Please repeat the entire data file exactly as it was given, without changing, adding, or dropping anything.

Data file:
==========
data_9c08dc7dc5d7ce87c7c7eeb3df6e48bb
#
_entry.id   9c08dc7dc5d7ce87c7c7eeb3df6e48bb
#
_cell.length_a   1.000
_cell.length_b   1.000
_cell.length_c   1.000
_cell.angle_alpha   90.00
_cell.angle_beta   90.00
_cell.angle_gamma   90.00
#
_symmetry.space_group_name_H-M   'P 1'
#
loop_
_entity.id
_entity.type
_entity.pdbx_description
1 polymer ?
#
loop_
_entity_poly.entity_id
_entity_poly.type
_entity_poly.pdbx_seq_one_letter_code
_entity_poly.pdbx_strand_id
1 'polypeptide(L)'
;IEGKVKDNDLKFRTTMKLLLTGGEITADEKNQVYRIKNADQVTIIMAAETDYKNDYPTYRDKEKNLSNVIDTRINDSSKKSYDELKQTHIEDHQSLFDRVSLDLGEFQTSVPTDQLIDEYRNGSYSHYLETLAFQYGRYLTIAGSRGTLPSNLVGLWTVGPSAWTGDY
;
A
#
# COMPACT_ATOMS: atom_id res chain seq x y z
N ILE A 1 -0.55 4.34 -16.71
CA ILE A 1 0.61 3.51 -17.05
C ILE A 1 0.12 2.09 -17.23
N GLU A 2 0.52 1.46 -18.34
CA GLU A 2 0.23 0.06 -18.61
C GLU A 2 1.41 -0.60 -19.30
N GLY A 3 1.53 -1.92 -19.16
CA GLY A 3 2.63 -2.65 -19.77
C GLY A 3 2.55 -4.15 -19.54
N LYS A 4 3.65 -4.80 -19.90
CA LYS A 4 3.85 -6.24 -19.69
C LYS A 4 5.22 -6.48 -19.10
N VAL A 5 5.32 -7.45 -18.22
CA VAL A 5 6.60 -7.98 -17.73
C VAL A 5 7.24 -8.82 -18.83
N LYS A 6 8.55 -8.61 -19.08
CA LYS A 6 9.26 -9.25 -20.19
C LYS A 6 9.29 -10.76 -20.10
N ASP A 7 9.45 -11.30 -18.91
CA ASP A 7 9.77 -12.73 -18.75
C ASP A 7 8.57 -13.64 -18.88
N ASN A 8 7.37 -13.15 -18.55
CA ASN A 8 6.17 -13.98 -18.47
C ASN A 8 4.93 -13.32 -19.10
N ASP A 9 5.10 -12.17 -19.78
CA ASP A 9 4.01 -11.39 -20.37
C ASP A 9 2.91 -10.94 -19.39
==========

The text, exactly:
data_9c08dc7dc5d7ce87c7c7eeb3df6e48bb
#
_entry.id   9c08dc7dc5d7ce87c7c7eeb3df6e48bb
#
_cell.length_a   1.000
_cell.length_b   1.000
_cell.length_c   1.000
_cell.angle_alpha   90.00
_cell.angle_beta   90.00
_cell.angle_gamma   90.00
#
_symmetry.space_group_name_H-M   'P 1'
#
loop_
_entity.id
_entity.type
_entity.pdbx_description
1 polymer ?
#
loop_
_entity_poly.entity_id
_entity_poly.type
_entity_poly.pdbx_seq_one_letter_code
_entity_poly.pdbx_strand_id
1 'polypeptide(L)'
;IEGKVKDNDLKFRTTMKLLLTGGEITADEKNQVYRIKNADQVTIIMAAETDYKNDYPTYRDKEKNLSNVIDTRINDSSKKSYDELKQTHIEDHQSLFDRVSLDLGEFQTSVPTDQLIDEYRNGSYSHYLETLAFQYGRYLTIAGSRGTLPSNLVGLWTVGPSAWTGDY
;
A
#
# COMPACT_ATOMS: atom_id res chain seq x y z
N ILE A 1 -0.55 4.34 -16.71
CA ILE A 1 0.61 3.51 -17.05
C ILE A 1 0.12 2.09 -17.23
N GLU A 2 0.52 1.46 -18.34
CA GLU A 2 0.23 0.06 -18.61
C GLU A 2 1.41 -0.60 -19.30
N GLY A 3 1.53 -1.92 -19.16
CA GLY A 3 2.63 -2.65 -19.77
C GLY A 3 2.55 -4.15 -19.54
N LYS A 4 3.65 -4.80 -19.90
CA LYS A 4 3.85 -6.24 -19.69
C LYS A 4 5.22 -6.48 -19.10
N VAL A 5 5.32 -7.45 -18.22
CA VAL A 5 6.60 -7.98 -17.73
C VAL A 5 7.24 -8.82 -18.83
N LYS A 6 8.55 -8.61 -19.08
CA LYS A 6 9.26 -9.25 -20.19
C LYS A 6 9.29 -10.76 -20.10
N ASP A 7 9.45 -11.30 -18.91
CA ASP A 7 9.77 -12.73 -18.75
C ASP A 7 8.57 -13.64 -18.88
N ASN A 8 7.37 -13.15 -18.55
CA ASN A 8 6.17 -13.98 -18.47
C ASN A 8 4.93 -13.32 -19.10
N ASP A 9 5.10 -12.17 -19.78
CA ASP A 9 4.01 -11.39 -20.37
C ASP A 9 2.91 -10.94 -19.39